In my early twenties Saturday summer evenings were the best. I still lived with my folks then, my sisters had long since moved out, and Saturday nights my parents - ever the socialites - would be out on the town (typically an early movie with friends followed by dinner, usually Chinese, sometimes Thai - then and now I've always envied my parents' social life). But glory be to the boy who gets to have the house to himself in the dusky hours before he too will go out on the town.
The requisite phone calls would be made, the usual back and forth with friends. What to do? Where to go? Same old, same old. Like we'd be twenty-two forever, which was a very boring and difficult thought considering how much time we had and how little we knew what to do with it.
Typically no one wanted to plan anything, so all involved in these circuitous phone calls (Did you talk to X? What are they up to?) would put off whatever we might do, continually getting off the phone with one another having not made anything concrete, hanging up our land line old telephones as if in states of perpetual shrug. This, of course, was because we knew exactly what we would do once we admitted it. Nailed it down. Cause it was a rare Saturday night that we didn't wind up at the same dingy coffee shop we ended up most every other night of the week, in the same industrial-awful north west part of the city where we'd play cards and smoke our brains out and eat day-old donuts for next to nothing.
Before committing to the near-certainty that we'd go where we always went and meet when we always did (around 10pm), a good three hours prior I'd take my parents second car to rent a DVD and then fetch me some McDonalds or awful takeout Chinese or a Harvey's hamburger combo, brought back to the house to be eaten in front of said movie. Course, by the time I had gone and gotten the food and by the time I had eaten it and finally finished flipping through what lack of TV there always wasn't on a Saturday night (is there a worse night for television?), only then, 10pm fast approaching, last slurps fighting to get the remaining Coke from between and beneath the small cubes of ice finished, only then would I finally turn on the DVD I'd rented, not fast forwarding through the previews no matter how bad. It was typically just as the 20th Century Fox insignia lit up the screen with its triumphant music, or maybe I was already old enough for the pleasure at flying over the bridge and into the city to see the Miramax sign come out bright white from the lit night buildings, in any case it was right about then and carefully before even that first credit from the movie proper had started that I'd pause the DVD and make the inevitable phone call to say that I was sorry, I thought I might just be lazy and stay in tonight.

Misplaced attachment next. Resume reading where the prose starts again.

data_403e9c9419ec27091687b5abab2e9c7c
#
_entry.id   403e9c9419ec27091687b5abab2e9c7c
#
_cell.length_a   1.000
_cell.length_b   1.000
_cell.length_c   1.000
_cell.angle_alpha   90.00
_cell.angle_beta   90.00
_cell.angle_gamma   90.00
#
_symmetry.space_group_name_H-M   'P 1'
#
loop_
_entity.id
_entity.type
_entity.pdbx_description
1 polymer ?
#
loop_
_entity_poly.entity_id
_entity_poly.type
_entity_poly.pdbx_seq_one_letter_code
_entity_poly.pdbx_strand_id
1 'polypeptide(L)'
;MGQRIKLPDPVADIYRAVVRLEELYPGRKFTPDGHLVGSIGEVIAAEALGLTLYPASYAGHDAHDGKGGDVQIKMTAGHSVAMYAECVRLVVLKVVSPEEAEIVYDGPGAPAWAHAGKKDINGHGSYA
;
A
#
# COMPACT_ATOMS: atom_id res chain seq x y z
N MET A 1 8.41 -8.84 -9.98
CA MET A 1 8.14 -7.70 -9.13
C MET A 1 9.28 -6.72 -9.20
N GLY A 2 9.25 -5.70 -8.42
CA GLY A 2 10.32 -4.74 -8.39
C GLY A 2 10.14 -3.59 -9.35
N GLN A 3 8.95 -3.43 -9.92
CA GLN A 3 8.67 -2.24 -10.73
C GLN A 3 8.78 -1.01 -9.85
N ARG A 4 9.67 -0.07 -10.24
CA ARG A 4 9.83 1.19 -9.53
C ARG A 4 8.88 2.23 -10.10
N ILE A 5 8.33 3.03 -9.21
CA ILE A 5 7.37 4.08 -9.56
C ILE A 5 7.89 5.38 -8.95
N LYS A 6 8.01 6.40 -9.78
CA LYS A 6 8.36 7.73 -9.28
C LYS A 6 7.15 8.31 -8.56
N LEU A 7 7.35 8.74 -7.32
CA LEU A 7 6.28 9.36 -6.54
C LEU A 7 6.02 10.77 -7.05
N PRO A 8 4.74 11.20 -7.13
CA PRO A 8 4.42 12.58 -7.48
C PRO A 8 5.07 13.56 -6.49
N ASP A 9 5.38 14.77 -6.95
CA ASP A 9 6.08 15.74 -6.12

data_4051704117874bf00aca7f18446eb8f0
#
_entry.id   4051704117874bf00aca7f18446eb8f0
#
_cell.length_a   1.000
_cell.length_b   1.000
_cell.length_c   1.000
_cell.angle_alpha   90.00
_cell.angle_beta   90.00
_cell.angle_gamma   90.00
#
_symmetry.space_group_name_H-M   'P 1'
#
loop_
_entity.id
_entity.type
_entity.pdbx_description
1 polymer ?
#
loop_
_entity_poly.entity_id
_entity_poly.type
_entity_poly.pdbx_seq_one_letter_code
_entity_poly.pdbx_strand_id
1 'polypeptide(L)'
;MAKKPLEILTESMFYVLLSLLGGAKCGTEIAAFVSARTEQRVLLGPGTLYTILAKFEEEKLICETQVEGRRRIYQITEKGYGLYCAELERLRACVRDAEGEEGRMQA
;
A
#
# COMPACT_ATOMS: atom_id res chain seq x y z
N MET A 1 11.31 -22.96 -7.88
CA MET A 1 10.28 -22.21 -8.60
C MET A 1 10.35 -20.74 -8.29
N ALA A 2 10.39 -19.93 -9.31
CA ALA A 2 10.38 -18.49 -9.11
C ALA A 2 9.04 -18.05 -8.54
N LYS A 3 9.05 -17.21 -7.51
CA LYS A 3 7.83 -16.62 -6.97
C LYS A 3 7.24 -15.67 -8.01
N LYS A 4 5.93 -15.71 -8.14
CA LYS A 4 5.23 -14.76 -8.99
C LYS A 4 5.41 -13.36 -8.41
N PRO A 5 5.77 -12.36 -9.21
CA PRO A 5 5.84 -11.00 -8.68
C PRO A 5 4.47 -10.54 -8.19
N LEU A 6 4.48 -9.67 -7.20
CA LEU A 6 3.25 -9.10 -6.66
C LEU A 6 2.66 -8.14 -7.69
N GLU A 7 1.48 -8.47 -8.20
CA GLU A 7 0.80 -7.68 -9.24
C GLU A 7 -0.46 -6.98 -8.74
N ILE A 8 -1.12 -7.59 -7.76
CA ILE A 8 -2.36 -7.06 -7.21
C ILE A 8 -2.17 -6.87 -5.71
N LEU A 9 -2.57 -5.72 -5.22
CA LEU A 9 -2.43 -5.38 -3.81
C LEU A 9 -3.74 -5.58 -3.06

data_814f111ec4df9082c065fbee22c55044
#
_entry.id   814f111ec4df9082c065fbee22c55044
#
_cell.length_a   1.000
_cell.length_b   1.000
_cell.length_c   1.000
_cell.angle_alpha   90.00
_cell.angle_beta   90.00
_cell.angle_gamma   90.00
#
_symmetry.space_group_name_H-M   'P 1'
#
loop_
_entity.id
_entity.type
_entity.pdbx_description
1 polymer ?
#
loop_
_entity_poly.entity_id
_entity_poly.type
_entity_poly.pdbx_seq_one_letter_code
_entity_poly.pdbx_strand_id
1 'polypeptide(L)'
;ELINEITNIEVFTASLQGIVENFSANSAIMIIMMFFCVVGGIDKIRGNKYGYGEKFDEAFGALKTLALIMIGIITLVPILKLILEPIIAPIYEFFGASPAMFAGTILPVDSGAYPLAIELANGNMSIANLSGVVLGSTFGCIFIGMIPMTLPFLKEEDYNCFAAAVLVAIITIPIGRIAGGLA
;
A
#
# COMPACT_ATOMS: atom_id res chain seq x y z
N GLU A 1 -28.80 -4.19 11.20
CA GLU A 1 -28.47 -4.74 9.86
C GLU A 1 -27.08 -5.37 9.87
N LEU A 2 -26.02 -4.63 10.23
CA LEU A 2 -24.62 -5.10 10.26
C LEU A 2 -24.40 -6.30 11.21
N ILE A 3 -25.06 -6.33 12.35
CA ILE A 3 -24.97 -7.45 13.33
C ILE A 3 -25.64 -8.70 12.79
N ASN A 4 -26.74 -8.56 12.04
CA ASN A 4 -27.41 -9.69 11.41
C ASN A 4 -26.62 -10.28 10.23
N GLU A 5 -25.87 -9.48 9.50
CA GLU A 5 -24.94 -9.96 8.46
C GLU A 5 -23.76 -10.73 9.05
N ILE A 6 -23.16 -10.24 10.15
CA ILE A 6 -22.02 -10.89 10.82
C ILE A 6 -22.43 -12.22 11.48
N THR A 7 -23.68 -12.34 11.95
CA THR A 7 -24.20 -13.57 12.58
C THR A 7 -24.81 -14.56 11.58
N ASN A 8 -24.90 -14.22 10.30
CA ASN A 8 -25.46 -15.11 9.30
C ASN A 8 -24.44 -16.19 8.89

This exact pattern did not play itself out every Saturday night when my parents went out. Sometimes I did go and play cards Saturday night, as I did so many other nights through my undergrad degree, but it happened a hell of a lot that I'd just wind up staying in.
It took me years, a whole decade really, to look back and realize that the Saturday night joy I was experiencing was the joy of being alone, that I had much of the lone wolf in me and that so long as I had the possibility (in my mind it was even the probability) of a social plan in the near distance, like the comfort of a lit gas station up ahead on a dark highway, I felt safe enough to lounge in my solitude up until it was too late to go out. By then I'd be so immersed in it that the fear of not being as social as my parents or sisters would have long passed. I'd be downright happy passing the night away by myself, invariably watching embarrassing numbers of television hours and gorging on copious amounts of fast food, cola and then of course dessert. Oh I was a fat man about the whole thing, you bet, but fuck it, I enjoyed it. And I needed the crutches (of fat, salt, sugar and movie) to help be who I liked to be. Years and years and still I kind of flip out to realize how much I like to be by myself. This a revelation when you come from as extroverted a family as I do.
It goes without saying, I suppose, that the writerly habits in me were only then just beginning to form. Though today I'm nearly as prone to coupling a night alone with burger, fry and coke, it won't as often be in front of the TV. Now if you want to find me some perfect summer eve, I'll often be in whatever cafe I've superstitiously connected myself (and whatever story I'm working on) with that week. I won't be at the party or at dinner with friends; I'll be seated alone, hunched over a table, fast scribbling or perhaps momentarily not scribbling a thing, looking out, looking dazed, aka thinking. Whatever the case, I'll look serious and what you may call lonely, and I will be loving it*.